"I get tons of traffic on that site," Adams says. "There are a lot of people who remember Banana Republic fondly, who remember getting the catalog. There are definitely fans."

Don't believe him? Check eBay, where the retailer's vintage safari jackets and photographers' vests are still part of a brisk business. "A lot of these clothes still hold up," Adams said. "They were of exceptional quality and really well designed."

Three decades after leaving the company he created, Ziegler says, "We still get letters all the time from people, especially since the book came out." In 2012, Ziegler and his wife co-authored Wild Company, the "untold story" of how two people with no prior business experience created the concept that changed the apparel business. By the 1990s, Ziegler said, retailers finally "went back and rediscovered us." Look around in other retail stores today, he says, "and the seed of what we did is in all of them."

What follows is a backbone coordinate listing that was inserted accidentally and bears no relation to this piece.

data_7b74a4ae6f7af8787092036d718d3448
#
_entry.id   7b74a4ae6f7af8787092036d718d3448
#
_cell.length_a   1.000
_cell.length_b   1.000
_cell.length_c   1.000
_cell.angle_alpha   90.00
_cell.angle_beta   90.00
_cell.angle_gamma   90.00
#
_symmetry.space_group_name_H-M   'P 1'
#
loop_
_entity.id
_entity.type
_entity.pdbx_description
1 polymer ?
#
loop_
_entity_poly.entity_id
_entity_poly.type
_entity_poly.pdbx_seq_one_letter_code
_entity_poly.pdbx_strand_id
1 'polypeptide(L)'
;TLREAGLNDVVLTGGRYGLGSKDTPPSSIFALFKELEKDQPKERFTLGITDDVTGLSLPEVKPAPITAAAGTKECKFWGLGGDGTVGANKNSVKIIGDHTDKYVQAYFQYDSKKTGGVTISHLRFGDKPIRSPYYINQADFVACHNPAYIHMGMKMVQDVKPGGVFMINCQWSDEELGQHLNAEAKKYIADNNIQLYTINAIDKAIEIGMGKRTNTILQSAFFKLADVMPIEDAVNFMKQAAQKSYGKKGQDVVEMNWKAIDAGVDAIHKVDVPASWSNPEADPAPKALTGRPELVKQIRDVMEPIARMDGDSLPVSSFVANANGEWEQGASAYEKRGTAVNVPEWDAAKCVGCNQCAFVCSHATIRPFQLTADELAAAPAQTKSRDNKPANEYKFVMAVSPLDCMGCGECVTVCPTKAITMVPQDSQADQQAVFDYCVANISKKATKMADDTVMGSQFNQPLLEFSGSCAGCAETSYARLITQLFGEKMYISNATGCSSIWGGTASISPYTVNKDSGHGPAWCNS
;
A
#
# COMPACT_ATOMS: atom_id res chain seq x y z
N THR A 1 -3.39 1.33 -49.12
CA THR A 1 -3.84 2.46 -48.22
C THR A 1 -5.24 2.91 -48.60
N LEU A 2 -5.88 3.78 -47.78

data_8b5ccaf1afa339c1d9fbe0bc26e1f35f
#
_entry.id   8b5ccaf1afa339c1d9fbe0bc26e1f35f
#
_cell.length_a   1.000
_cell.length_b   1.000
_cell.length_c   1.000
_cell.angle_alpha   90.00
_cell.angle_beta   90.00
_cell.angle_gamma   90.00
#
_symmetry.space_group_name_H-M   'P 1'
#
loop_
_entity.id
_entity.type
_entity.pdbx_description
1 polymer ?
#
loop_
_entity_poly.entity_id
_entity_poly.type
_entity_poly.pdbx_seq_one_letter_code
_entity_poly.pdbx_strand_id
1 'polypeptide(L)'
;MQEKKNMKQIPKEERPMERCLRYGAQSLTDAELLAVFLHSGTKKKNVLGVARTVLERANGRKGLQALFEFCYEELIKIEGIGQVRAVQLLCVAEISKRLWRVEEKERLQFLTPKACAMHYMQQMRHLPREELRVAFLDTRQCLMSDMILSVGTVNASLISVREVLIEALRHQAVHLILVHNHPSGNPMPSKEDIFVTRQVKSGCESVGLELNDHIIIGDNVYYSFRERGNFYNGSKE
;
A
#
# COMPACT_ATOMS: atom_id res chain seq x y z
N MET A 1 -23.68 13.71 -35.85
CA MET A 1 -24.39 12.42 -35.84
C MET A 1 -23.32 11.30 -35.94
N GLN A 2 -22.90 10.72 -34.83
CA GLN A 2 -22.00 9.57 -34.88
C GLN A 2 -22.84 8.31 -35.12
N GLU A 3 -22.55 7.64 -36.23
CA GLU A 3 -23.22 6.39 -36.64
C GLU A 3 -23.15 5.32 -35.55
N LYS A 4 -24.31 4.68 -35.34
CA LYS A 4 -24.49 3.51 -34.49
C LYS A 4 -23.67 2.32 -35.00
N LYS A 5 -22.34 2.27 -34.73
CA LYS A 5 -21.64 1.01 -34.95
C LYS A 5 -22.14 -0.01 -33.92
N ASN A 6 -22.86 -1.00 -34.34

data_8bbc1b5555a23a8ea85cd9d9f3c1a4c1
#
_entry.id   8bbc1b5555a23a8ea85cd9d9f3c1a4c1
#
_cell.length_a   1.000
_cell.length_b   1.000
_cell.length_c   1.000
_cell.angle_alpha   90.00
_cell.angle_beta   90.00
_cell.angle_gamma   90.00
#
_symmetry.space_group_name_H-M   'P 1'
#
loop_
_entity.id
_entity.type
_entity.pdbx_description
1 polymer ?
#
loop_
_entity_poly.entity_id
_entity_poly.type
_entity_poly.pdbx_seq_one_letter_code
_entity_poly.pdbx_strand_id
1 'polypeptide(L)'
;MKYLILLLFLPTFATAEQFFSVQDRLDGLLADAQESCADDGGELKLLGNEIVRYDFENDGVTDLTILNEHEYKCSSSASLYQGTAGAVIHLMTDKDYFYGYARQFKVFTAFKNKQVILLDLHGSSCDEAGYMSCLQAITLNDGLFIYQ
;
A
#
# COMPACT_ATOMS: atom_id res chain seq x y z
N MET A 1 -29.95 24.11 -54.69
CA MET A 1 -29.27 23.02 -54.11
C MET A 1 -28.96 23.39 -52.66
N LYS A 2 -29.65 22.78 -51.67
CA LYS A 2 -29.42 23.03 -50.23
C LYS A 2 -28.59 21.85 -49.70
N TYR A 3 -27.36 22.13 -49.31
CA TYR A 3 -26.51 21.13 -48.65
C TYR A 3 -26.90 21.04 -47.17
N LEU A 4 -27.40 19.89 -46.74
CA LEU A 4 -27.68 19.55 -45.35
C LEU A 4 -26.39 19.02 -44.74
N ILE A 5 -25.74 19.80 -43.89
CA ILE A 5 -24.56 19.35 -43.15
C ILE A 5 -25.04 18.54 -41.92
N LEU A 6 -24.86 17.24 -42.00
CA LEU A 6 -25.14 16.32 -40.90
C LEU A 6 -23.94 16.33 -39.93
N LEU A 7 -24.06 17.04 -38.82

The seed, perhaps—but not the Yukon shirts and Sahara smocks. It does make you wonder: Would Banana Republic's safari-style clothing work today? If the Gap hadn't changed the store's personality, would the original still be valid?

Adams isn't so sure. "I don't know how many people are really itching to wear the clothes again," he says. "I've collected a bunch of that stuff and, even now and then I go out with it. But I feel a little bit like I'm in costume."

That's not the case with Andy Gilchrist, who runs the popular blog Ask Andy About Clothes. Gilchrist vividly recalls the old Banana Republic stores and catalogs—and he misses them both.